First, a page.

SAN FRANCISCO – The Frena bakery and café opened more than four years ago in this city and quickly became known for their hearty filled Sephardic baked goods such as bourekas and sambusak, breads from challah to pita to bagels from Jerusalem and desserts such as Kugelach and Babka .

Thanks to a popular podcast about prison life called “Ear Hustle,” the kosher bakery has now become famous for something else: the attitudes of those who were once in prison.

Frena had only been open for a few months when Carlos Flores, recently released from prison, came looking for a job and used the Hebrew he had taught himself to read the original of the Old Testament. He had no baking experience and little work experience after serving 23 years – he was 16 when he went in, 39 when he came out – for murder and robbery.

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Given the central importance of the teshuvah, or repentance, in Judaism, Frena owner Isaac Yosef said he hadn’t thought twice about it. He told Flores to report for work that Sunday.

“I was impressed by his honesty,” said Josef. “I could see in his face that if I give him a chance, he will do anything to prove himself. He wanted to succeed, and if I don’t give him a chance, probably no one will. “

Little did Josef know that in making this decision he opened the door in a split second for many others to follow. It turned out that Flores lived in a temporary house a few blocks away. After he was hired, word quickly spread throughout the “community” – those serving murder sentences, typically 25 years old – that the bakery was ready to hire them. Formerly incarcerated people expect finding work to be challenging as many employers do not want to take any risk for a criminal.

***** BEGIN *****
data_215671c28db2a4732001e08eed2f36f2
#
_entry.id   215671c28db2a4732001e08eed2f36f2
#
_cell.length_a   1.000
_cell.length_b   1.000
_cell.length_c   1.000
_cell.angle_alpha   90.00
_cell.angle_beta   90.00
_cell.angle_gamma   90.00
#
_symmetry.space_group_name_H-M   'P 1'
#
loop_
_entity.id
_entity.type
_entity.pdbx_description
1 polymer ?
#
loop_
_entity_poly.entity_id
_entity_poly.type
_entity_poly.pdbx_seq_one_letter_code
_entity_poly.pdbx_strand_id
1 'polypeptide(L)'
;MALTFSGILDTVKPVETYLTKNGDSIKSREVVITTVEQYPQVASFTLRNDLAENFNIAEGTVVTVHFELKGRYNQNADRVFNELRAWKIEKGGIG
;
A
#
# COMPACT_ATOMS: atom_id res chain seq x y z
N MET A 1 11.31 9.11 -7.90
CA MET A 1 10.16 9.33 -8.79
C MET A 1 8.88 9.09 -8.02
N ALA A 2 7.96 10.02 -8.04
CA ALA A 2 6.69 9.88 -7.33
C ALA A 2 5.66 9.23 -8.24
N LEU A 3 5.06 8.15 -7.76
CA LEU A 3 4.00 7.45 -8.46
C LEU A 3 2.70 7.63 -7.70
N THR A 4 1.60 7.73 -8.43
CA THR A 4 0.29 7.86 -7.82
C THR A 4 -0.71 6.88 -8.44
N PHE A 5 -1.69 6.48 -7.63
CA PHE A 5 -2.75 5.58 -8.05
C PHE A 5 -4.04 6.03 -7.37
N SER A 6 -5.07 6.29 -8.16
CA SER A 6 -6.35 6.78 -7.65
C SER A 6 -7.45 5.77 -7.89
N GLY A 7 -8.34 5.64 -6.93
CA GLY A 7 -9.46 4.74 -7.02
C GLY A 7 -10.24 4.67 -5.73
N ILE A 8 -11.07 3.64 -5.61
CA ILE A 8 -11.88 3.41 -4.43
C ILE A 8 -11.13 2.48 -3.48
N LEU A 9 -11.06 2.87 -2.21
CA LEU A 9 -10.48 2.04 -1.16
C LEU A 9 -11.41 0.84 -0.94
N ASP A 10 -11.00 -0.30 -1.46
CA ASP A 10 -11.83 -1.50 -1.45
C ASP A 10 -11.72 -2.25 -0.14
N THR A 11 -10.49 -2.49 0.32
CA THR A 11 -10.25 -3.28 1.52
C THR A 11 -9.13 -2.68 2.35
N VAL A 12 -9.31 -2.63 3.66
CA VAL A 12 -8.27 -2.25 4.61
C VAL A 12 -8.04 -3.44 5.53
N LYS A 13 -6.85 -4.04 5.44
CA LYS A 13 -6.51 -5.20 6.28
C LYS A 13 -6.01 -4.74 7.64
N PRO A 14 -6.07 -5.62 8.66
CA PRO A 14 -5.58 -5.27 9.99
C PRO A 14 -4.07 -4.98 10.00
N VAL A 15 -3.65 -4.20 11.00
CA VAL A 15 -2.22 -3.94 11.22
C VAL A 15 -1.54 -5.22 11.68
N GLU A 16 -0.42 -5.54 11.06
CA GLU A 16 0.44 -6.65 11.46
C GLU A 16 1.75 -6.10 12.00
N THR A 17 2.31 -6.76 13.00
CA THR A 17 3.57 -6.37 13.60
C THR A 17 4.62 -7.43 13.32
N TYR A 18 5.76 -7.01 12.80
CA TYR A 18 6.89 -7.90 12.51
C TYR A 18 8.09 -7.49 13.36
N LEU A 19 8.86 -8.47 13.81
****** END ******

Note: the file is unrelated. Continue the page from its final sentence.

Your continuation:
In the last four years, Frena has made a name for itself in the community as a reliable employer of the formerly imprisoned people and specifically hired more than 20 residents of the nearby Halfway House. The turnover is high: the residents only have to live in temporary accommodation for six months.

In April, “Ear Hustle” dedicated an entire episode to Frena, dubbed “The Lifer Bakery” on the show. The numerous former employees interviewed thanked the bakery for taking a risk when few others did. In the following, Josef also explains how the word “kosher” does not just mean a way of eating – for him it is a way of life that is expressed in how you treat others and your employees.

Frena is located in San Francisco’s South of Market neighborhood on a block with a reputation for the local chapter of the Chabad-Lubavitch Hasidic Movement working to envision a “Jewish Corridor.” The bakery’s neighbors include a kosher kebab and falafel shop, which opened in 2020, and of course a Chabad house. Chabad and Frena have teamed up to distribute food to the many needy people in the neighborhood.

Joseph said there was some responsibility involved in being a Jewish business owner. He is always aware of how he treats the residents of the neighborhood and gives food to those in need, “especially since there is a large kosher sign.”

“Everyone knows we are Jews,” he said, “and we have to make sure that we give ourselves a good name.”